A DC Science Café Event… Extreme Seeing!
Hyattsville | Zinn Room | October 16, 2017 | 6:30 pm - 8:30 pm

Our eyes gift us with access to the colors, shapes, textures, motions, and spatial contests of our world. Yet, the human visual system is just one among many that have evolved under different environmental and ecological pressures. Join sensory physiologist Tom Cronin of the University of Maryland Baltimore County, for a discussion about some of biology’s most amazing and capable visual systems. Cronin and his colleagues have studied the visual systems of squids, butterflies, fiddler crabs, cuttlefish, primates, dolphins, orioles, reef fishes, sponges, poison-dart frogs, fireflies, octopus, deep-sea crabs, cuttlefish, primates, dolphins, orioles, reef fishes, sponges, poison-dart frogs, fireflies, octopus, deep-sea crabs, whooping cranes, and mantis shrimp- wondrous and often comedic crustaceans-that rely on their world-record 16 different light receptors (we have four) to make visual sense of their water world.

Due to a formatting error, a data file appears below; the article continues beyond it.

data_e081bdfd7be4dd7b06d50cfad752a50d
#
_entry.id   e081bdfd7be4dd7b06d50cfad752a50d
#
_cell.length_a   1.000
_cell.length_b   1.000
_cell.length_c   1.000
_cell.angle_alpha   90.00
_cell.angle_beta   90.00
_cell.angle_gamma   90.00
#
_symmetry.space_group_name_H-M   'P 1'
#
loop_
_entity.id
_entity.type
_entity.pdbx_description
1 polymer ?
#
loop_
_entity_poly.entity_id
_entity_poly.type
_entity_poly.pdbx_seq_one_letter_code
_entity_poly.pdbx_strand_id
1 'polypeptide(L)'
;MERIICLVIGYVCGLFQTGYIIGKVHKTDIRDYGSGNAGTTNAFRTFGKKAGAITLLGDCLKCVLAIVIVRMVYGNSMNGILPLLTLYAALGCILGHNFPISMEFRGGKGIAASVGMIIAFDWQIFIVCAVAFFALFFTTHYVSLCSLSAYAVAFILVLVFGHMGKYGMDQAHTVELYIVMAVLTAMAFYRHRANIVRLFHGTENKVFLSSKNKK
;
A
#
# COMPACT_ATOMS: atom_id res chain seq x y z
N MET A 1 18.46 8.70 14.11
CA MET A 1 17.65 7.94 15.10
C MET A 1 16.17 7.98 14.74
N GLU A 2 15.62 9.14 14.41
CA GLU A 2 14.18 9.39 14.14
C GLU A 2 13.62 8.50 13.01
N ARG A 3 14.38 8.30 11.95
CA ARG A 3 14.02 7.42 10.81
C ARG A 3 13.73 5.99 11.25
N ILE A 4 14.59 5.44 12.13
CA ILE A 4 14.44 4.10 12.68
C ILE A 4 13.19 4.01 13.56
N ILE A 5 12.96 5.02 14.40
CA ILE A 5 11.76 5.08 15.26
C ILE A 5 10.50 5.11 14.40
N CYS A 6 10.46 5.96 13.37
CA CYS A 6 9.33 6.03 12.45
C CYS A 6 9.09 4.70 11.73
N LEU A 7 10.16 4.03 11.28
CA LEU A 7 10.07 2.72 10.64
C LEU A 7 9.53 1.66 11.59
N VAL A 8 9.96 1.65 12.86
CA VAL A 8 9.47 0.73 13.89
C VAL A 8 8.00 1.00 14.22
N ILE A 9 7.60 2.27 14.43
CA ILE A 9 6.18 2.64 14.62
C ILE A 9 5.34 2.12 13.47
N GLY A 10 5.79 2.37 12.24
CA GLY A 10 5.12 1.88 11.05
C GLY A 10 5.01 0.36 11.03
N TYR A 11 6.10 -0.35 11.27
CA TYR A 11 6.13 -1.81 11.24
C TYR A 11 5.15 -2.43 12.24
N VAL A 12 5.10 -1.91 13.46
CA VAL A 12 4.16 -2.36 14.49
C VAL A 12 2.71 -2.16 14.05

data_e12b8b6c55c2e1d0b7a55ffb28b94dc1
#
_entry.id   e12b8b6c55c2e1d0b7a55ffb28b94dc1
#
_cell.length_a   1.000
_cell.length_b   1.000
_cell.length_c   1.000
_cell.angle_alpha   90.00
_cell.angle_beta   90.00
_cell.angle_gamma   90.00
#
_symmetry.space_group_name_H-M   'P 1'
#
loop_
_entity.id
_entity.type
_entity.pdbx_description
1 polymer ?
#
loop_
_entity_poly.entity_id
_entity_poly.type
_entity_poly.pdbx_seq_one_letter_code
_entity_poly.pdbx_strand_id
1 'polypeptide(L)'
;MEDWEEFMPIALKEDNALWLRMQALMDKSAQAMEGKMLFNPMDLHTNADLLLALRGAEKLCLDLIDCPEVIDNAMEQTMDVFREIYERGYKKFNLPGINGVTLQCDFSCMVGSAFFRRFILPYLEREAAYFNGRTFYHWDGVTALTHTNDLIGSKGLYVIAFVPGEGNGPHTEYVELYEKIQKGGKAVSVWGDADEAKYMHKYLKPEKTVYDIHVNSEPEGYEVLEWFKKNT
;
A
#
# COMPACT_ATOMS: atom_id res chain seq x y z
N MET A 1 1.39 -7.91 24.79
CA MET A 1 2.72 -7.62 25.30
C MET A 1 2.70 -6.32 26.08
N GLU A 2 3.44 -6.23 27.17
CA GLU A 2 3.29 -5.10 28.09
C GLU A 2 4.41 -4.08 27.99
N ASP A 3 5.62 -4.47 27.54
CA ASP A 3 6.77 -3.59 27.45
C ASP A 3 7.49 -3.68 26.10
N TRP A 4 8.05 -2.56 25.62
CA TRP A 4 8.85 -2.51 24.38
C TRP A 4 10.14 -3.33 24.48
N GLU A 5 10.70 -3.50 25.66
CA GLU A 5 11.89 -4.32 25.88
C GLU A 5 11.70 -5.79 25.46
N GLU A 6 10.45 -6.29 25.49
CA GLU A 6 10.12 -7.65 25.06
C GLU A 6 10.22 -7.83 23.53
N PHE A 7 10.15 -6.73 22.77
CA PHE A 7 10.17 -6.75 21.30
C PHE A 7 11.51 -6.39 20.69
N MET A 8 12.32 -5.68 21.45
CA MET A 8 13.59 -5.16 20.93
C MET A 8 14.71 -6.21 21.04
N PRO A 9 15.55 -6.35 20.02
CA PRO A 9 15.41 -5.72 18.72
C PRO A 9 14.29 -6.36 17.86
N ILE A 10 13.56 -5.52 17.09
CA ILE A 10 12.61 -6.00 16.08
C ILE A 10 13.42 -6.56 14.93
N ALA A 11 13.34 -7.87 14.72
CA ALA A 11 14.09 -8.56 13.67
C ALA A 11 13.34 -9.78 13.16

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Now in its seventh year, DC Science Cafe is brought to you with support from DC Science Writers Association and encouragement from Busboys and Poets.

Free and open to the public.

For info, contact Ivan Amato, DCScienceCafe@dcswa.org


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